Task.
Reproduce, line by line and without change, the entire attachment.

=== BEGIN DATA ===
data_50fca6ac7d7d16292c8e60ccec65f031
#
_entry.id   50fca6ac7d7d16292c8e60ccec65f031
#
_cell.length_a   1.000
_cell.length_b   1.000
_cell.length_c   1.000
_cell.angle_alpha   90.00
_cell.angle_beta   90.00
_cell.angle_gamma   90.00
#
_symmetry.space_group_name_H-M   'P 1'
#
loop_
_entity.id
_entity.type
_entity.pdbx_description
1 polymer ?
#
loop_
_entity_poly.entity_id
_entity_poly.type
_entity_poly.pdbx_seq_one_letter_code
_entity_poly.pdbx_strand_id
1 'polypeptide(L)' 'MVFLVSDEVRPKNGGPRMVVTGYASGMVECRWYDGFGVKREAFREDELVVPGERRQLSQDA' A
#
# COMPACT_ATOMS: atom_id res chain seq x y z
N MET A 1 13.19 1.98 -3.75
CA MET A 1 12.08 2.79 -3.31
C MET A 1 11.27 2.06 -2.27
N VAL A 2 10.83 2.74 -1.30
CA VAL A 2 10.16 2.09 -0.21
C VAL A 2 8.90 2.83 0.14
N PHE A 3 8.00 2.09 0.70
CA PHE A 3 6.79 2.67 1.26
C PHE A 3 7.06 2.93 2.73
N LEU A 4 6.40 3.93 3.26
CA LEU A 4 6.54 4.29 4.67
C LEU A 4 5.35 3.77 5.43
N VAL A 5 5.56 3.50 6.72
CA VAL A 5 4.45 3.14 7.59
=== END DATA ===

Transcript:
data_50fca6ac7d7d16292c8e60ccec65f031
#
_entry.id   50fca6ac7d7d16292c8e60ccec65f031
#
_cell.length_a   1.000
_cell.length_b   1.000
_cell.length_c   1.000
_cell.angle_alpha   90.00
_cell.angle_beta   90.00
_cell.angle_gamma   90.00
#
_symmetry.space_group_name_H-M   'P 1'
#
loop_
_entity.id
_entity.type
_entity.pdbx_description
1 polymer ?
#
loop_
_entity_poly.entity_id
_entity_poly.type
_entity_poly.pdbx_seq_one_letter_code
_entity_poly.pdbx_strand_id
1 'polypeptide(L)' 'MVFLVSDEVRPKNGGPRMVVTGYASGMVECRWYDGFGVKREAFREDELVVPGERRQLSQDA' A
#
# COMPACT_ATOMS: atom_id res chain seq x y z
N MET A 1 13.19 1.98 -3.75
CA MET A 1 12.08 2.79 -3.31
C MET A 1 11.27 2.06 -2.27
N VAL A 2 10.83 2.74 -1.30
CA VAL A 2 10.16 2.09 -0.21
C VAL A 2 8.90 2.83 0.14
N PHE A 3 8.00 2.09 0.70
CA PHE A 3 6.79 2.67 1.26
C PHE A 3 7.06 2.93 2.73
N LEU A 4 6.40 3.93 3.26
CA LEU A 4 6.54 4.29 4.67
C LEU A 4 5.35 3.77 5.43
N VAL A 5 5.56 3.50 6.72
CA VAL A 5 4.45 3.14 7.59